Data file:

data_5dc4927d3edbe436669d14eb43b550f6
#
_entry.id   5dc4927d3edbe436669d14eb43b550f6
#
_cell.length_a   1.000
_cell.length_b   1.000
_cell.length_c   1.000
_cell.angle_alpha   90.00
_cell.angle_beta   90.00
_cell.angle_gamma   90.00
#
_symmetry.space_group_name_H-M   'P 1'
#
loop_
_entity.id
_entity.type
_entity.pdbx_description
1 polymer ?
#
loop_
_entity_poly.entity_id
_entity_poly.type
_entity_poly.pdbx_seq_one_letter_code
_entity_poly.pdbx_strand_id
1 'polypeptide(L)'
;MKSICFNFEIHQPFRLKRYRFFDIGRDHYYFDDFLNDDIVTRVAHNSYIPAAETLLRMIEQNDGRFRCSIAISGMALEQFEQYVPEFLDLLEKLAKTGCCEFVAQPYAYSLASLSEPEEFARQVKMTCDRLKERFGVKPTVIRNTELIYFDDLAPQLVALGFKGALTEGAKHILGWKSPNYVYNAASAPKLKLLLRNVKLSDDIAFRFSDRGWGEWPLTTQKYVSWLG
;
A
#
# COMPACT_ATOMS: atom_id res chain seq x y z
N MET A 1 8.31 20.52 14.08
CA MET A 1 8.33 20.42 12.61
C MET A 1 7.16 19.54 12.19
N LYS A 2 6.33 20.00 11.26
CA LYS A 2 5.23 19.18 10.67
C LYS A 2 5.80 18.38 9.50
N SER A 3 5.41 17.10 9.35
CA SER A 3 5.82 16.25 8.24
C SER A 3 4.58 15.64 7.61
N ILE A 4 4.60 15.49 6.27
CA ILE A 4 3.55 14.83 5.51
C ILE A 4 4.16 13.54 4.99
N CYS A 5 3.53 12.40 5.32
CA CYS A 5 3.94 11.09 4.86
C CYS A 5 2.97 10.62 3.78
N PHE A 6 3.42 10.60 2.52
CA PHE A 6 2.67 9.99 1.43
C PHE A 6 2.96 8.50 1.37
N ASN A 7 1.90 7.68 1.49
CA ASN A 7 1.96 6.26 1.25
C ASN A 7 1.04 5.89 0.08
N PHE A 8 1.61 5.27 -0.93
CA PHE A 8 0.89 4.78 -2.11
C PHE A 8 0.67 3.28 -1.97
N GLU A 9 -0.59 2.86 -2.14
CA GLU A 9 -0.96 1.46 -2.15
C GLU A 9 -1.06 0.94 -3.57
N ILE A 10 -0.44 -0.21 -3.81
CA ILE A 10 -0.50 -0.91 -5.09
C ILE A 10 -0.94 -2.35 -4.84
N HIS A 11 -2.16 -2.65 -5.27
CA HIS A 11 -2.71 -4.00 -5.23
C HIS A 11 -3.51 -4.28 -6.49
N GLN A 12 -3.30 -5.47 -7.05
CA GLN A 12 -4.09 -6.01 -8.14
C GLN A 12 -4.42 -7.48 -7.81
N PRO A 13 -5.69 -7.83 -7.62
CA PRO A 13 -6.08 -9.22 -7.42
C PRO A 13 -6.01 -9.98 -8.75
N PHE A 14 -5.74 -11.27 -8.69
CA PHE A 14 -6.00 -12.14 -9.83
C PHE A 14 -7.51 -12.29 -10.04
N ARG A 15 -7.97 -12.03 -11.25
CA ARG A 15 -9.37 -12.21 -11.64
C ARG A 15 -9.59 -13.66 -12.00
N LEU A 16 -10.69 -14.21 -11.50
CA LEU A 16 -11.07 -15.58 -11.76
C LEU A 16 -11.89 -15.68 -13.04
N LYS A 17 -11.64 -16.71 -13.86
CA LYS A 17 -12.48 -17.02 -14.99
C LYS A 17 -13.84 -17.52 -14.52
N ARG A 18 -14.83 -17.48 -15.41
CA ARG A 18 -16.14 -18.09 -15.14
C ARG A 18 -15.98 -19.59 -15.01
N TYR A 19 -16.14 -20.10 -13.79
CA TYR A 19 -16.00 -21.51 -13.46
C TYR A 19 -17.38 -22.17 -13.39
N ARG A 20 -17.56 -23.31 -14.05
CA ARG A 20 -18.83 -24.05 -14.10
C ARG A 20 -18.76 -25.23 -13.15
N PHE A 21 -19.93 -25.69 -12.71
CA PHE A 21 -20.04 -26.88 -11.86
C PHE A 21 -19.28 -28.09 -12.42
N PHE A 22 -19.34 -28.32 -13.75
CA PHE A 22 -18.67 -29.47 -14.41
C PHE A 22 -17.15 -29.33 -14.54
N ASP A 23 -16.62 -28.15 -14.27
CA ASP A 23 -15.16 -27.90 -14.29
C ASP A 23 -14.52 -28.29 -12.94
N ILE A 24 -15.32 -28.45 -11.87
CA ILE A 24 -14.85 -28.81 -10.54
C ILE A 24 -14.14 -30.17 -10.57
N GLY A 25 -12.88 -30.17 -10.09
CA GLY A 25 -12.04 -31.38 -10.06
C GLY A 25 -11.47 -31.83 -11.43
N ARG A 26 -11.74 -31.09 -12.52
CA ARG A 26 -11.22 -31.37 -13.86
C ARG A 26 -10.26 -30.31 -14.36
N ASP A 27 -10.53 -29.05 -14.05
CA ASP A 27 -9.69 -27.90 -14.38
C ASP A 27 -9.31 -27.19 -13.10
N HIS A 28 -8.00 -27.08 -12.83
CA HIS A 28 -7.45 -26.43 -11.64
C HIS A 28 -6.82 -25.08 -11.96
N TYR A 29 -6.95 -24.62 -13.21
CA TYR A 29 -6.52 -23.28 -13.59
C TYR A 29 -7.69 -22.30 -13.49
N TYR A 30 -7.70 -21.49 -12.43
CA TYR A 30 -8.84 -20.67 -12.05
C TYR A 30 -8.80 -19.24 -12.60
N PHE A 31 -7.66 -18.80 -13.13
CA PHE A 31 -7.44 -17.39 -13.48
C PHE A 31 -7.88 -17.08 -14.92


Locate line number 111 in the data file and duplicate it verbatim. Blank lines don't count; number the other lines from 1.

C ASP A 27 -9.31 -27.19 -13.10